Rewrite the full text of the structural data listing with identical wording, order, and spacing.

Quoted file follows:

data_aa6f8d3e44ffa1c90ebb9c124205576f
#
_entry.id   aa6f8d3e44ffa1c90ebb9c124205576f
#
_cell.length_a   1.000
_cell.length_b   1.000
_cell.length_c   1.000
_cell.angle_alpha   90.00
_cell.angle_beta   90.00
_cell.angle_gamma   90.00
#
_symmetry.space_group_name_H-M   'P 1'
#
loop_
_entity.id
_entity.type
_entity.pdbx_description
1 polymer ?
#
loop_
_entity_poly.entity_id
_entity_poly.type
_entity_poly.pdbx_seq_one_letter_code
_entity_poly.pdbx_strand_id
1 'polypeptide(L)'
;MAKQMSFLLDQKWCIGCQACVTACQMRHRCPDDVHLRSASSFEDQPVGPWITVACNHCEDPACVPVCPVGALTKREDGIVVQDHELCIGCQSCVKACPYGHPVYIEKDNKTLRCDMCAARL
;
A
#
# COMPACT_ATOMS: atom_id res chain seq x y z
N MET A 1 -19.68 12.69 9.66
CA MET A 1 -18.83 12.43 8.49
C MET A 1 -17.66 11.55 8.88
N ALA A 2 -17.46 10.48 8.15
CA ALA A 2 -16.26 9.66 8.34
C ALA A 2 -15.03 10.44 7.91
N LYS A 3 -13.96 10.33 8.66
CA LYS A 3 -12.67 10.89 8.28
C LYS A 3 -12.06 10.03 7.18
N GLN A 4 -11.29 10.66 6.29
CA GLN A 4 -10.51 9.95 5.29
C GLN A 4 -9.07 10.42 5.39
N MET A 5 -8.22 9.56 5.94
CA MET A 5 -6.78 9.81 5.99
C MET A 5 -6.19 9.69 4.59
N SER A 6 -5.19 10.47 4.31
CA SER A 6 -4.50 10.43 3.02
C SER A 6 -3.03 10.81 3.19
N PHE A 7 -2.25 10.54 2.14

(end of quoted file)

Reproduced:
data_aa6f8d3e44ffa1c90ebb9c124205576f
#
_entry.id   aa6f8d3e44ffa1c90ebb9c124205576f
#
_cell.length_a   1.000
_cell.length_b   1.000
_cell.length_c   1.000
_cell.angle_alpha   90.00
_cell.angle_beta   90.00
_cell.angle_gamma   90.00
#
_symmetry.space_group_name_H-M   'P 1'
#
loop_
_entity.id
_entity.type
_entity.pdbx_description
1 polymer ?
#
loop_
_entity_poly.entity_id
_entity_poly.type
_entity_poly.pdbx_seq_one_letter_code
_entity_poly.pdbx_strand_id
1 'polypeptide(L)'
;MAKQMSFLLDQKWCIGCQACVTACQMRHRCPDDVHLRSASSFEDQPVGPWITVACNHCEDPACVPVCPVGALTKREDGIVVQDHELCIGCQSCVKACPYGHPVYIEKDNKTLRCDMCAARL
;
A
#
# COMPACT_ATOMS: atom_id res chain seq x y z
N MET A 1 -19.68 12.69 9.66
CA MET A 1 -18.83 12.43 8.49
C MET A 1 -17.66 11.55 8.88
N ALA A 2 -17.46 10.48 8.15
CA ALA A 2 -16.26 9.66 8.34
C ALA A 2 -15.03 10.44 7.91
N LYS A 3 -13.96 10.33 8.66
CA LYS A 3 -12.67 10.89 8.28
C LYS A 3 -12.06 10.03 7.18
N GLN A 4 -11.29 10.66 6.29
CA GLN A 4 -10.51 9.95 5.29
C GLN A 4 -9.07 10.42 5.39
N MET A 5 -8.22 9.56 5.94
CA MET A 5 -6.78 9.81 5.99
C MET A 5 -6.19 9.69 4.59
N SER A 6 -5.19 10.47 4.31
CA SER A 6 -4.50 10.43 3.02
C SER A 6 -3.03 10.81 3.19
N PHE A 7 -2.25 10.54 2.14